Act 4, Scene 14.

Antony continues to lament what he considers Cleopatra’s betrayal, admitting that he “made these wars” for no one but her. When he hears that she has supposedly committed suicide, however, he is again instantly reconciled. She has shown him the way in conquering herself, he thinks, and thereupon makes a botched attempt to fall on his sword after his servant Eros commits suicide rather than assist his master in dying. Nobody will help him finish the job, and at lines 112-13, Decretas even takes his sword as a token with which to ingratiate himself with Caesar.

Act 4, Scene 15.

Antony and Cleopatra are together for one final scene, and when he tries to get her to seek safety and honor in Caesar, she bravely points out that “honor” and “safety” don’t go together. That has long been the creed Antony has followed, for better or for worse. Antony falls back on the classical notion that glory is a matter of what your peers and descendants think of you. His wretched present, he trusts, will not blot out the glorious remembrance he has earned by his brave deeds in the past. Cleopatra says she, too, will die “in the high Roman fashion,” as a hero should.

Act 5, Scene 1.

When Decretas informs Caesar that Antony is dead, he seems genuinely saddened. Antony lived prodigiously, and yet his passing has been noted as if it were a thing of nothing, no ceremony. Caesar may not be much of a pageantry promoter, but he shows some regard for the rites due to honor. His sense of loss seems sincere, and he regrets what his need to maintain and increase his power has “forced” him to do. Which doesn’t, of course, mean that he wouldn’t do it again in a heartbeat. Caesar serves political expediency as his master, but this doesn’t give us the right to say he’s a mere hypocrite: it is not unreasonable to suggest that his strength consists partly in the attitude he takes up towards what his station as a public man leads him to do. His ruthless actions are taken in the name of “universal peace” and the greater glory of Rome. He sometimes deceives others about the nature of what he does, but he doesn’t deceive himself about the disjunction between his ideals and his deeds. At line 61-62, we see how he treats Cleopatra: he bids Proculeius to treat the Queen kindly and make her what promises he finds suitable, but this is only a shift to bring her in triumph to Rome, where she will be an object of mockery for the rabble.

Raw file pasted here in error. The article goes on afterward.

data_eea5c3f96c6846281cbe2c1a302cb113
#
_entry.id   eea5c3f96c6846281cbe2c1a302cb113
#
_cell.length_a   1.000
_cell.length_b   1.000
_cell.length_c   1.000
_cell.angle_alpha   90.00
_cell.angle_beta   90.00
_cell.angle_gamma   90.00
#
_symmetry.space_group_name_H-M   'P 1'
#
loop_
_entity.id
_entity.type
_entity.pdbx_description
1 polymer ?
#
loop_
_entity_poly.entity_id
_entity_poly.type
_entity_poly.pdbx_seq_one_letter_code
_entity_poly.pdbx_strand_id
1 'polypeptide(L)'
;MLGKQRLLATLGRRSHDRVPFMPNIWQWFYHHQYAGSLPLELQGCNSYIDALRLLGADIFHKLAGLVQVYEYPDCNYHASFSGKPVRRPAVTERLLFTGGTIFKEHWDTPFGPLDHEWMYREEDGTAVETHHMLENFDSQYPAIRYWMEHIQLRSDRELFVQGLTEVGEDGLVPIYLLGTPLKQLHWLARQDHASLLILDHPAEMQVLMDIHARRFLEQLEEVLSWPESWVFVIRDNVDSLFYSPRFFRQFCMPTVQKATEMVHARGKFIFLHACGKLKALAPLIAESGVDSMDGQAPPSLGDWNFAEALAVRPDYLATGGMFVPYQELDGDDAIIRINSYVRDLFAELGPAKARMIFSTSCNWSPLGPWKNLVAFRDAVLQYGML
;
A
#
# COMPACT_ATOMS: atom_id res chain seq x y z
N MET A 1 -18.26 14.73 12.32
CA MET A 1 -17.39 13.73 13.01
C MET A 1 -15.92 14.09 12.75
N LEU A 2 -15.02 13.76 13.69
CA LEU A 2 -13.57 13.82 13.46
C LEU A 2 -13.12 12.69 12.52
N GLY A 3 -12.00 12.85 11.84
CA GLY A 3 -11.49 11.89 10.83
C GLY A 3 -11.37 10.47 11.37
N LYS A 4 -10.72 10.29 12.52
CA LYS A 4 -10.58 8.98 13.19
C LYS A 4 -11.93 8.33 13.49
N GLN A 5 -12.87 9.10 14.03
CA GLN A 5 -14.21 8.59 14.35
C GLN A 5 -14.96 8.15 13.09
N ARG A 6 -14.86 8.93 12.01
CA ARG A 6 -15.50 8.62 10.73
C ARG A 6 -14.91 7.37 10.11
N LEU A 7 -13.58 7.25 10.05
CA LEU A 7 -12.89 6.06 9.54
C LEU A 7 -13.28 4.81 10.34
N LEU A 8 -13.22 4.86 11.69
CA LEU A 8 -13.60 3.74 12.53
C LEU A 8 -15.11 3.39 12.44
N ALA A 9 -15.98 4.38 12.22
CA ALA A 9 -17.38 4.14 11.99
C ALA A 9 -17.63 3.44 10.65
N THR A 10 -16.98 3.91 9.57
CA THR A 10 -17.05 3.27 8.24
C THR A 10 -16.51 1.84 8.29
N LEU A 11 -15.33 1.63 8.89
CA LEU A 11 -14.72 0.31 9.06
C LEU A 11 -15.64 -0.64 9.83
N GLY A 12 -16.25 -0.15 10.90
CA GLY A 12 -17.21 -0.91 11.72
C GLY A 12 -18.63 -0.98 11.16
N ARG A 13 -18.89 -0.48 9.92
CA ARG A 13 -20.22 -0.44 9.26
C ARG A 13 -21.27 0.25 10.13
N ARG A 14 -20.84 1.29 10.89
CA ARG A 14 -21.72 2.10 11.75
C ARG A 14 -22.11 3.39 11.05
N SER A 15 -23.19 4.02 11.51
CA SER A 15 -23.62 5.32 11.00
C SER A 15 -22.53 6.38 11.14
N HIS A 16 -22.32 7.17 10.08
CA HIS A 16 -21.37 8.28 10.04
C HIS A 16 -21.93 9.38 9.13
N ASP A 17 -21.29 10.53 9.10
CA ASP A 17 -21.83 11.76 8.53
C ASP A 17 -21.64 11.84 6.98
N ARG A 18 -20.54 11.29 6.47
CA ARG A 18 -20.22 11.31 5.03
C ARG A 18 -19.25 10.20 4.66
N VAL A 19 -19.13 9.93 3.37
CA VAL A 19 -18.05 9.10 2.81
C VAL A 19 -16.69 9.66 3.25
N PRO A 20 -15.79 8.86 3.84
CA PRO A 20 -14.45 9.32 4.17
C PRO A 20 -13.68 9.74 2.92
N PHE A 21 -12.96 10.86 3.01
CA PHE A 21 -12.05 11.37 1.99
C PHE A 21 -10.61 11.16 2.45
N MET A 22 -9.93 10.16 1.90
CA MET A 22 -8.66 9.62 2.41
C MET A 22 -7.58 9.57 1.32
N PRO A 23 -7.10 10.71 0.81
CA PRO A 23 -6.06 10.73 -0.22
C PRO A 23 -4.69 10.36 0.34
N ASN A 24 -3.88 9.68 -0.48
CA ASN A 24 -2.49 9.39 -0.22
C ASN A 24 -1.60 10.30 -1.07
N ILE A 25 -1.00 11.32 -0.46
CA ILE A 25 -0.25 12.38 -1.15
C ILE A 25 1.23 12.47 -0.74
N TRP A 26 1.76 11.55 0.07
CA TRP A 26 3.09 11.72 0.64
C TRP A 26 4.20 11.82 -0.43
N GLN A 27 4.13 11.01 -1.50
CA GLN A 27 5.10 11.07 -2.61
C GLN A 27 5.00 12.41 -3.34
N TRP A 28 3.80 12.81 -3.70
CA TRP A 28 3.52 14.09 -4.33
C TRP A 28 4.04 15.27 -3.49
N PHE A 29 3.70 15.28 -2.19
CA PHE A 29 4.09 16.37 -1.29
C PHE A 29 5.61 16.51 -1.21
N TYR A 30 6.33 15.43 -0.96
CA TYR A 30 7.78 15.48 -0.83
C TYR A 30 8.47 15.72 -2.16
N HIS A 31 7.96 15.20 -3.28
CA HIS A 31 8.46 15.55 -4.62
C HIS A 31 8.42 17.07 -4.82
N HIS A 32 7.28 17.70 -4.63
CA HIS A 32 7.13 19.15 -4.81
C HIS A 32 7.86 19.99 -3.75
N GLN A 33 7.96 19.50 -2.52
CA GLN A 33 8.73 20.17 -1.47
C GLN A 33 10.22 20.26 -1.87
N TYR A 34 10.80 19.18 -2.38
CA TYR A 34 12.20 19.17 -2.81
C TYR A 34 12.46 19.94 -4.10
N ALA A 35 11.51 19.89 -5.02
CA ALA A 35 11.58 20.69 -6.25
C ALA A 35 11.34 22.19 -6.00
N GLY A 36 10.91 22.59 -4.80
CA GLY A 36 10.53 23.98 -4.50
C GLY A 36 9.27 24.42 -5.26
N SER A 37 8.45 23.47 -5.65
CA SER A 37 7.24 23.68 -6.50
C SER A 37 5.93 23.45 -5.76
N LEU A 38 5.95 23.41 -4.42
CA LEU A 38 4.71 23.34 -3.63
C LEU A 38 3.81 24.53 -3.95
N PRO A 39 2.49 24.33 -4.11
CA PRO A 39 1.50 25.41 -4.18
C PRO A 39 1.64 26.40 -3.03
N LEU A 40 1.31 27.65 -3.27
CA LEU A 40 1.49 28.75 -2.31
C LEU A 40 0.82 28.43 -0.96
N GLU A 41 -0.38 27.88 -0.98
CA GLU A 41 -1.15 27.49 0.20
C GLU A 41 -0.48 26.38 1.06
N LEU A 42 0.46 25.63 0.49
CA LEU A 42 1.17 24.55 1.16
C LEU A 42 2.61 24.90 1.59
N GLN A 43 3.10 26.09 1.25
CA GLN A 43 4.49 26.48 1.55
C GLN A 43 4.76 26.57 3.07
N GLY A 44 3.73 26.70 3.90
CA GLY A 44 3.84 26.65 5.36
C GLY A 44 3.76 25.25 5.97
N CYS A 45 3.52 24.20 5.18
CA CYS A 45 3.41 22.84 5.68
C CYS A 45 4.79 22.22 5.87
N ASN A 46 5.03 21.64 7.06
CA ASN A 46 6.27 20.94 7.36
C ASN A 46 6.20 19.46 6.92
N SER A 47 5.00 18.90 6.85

Act 5, Scene 2.